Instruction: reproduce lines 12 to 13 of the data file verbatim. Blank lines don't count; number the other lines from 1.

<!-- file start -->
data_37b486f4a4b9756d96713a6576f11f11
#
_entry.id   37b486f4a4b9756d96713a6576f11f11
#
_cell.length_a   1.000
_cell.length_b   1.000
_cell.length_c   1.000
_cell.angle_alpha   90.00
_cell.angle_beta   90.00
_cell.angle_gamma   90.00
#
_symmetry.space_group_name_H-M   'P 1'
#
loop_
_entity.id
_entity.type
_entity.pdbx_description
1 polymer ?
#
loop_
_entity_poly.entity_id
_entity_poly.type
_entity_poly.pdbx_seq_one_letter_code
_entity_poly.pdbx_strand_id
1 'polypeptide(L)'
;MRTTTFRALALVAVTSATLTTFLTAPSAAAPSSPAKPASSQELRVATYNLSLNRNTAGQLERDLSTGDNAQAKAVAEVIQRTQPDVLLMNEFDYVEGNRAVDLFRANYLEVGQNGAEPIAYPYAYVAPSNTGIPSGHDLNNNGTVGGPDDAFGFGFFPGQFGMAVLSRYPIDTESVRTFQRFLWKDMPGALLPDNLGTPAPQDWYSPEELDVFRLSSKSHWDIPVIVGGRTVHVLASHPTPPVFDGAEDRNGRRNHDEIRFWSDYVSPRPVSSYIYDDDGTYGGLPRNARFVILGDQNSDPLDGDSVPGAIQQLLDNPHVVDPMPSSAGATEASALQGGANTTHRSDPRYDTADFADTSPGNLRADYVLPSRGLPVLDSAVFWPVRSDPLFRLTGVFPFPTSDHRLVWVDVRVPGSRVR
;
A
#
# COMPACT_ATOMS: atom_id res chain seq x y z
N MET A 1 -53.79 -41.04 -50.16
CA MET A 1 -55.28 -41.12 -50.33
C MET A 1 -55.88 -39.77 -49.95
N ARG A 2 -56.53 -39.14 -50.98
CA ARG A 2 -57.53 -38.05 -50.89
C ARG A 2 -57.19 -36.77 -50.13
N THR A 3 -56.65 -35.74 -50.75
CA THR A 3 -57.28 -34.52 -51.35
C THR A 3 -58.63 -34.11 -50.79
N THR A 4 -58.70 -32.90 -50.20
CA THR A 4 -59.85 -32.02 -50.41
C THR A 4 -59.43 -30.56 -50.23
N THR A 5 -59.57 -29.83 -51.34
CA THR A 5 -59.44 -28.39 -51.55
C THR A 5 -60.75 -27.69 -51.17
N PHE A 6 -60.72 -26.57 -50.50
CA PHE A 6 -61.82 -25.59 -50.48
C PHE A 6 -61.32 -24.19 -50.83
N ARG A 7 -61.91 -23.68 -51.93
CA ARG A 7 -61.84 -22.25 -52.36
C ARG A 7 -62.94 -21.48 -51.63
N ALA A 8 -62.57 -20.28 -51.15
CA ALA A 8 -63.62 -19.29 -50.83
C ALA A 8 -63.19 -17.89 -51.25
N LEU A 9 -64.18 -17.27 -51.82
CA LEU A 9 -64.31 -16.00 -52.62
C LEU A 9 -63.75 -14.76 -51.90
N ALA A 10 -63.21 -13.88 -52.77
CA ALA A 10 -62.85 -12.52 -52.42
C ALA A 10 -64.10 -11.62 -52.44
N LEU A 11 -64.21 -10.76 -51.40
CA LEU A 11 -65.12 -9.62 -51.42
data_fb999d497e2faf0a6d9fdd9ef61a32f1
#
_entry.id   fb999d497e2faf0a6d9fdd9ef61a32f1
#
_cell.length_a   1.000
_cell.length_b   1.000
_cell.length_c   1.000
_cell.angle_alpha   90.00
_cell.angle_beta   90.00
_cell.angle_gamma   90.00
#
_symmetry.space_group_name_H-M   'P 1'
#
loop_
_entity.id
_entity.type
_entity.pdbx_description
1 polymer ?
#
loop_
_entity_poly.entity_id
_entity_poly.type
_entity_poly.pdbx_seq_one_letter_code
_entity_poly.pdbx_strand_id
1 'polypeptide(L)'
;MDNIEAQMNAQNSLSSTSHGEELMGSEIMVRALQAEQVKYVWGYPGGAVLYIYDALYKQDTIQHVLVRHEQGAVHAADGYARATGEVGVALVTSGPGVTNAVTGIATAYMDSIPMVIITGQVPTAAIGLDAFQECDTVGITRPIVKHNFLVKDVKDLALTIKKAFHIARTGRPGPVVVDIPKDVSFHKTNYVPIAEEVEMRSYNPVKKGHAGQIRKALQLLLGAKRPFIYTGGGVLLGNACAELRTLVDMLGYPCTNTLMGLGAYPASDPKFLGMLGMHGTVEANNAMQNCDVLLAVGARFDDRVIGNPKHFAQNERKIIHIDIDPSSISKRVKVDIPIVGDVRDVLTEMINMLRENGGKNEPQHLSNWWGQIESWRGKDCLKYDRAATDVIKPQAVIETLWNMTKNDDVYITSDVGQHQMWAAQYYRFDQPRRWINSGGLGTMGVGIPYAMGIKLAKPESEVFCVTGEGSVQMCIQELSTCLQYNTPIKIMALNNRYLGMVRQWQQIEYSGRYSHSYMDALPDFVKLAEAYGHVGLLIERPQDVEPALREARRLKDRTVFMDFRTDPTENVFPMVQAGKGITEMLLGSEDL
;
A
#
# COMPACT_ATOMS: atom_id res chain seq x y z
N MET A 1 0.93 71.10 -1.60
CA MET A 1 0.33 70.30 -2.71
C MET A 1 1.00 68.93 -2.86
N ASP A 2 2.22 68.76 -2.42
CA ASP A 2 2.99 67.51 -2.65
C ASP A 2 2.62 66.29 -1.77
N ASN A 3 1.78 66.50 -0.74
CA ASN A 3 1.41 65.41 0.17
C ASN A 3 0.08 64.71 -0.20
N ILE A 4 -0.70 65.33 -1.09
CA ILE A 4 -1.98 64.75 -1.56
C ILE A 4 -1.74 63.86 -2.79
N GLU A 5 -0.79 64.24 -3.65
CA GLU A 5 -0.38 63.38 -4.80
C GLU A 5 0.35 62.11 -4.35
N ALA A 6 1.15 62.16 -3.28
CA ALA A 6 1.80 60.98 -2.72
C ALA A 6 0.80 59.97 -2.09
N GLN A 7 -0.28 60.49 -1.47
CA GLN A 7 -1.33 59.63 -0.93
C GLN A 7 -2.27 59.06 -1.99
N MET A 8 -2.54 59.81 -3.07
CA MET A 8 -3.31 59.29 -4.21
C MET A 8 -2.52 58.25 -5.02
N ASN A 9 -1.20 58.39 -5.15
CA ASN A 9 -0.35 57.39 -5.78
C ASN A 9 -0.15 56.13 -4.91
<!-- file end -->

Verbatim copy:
_symmetry.space_group_name_H-M   'P 1'
#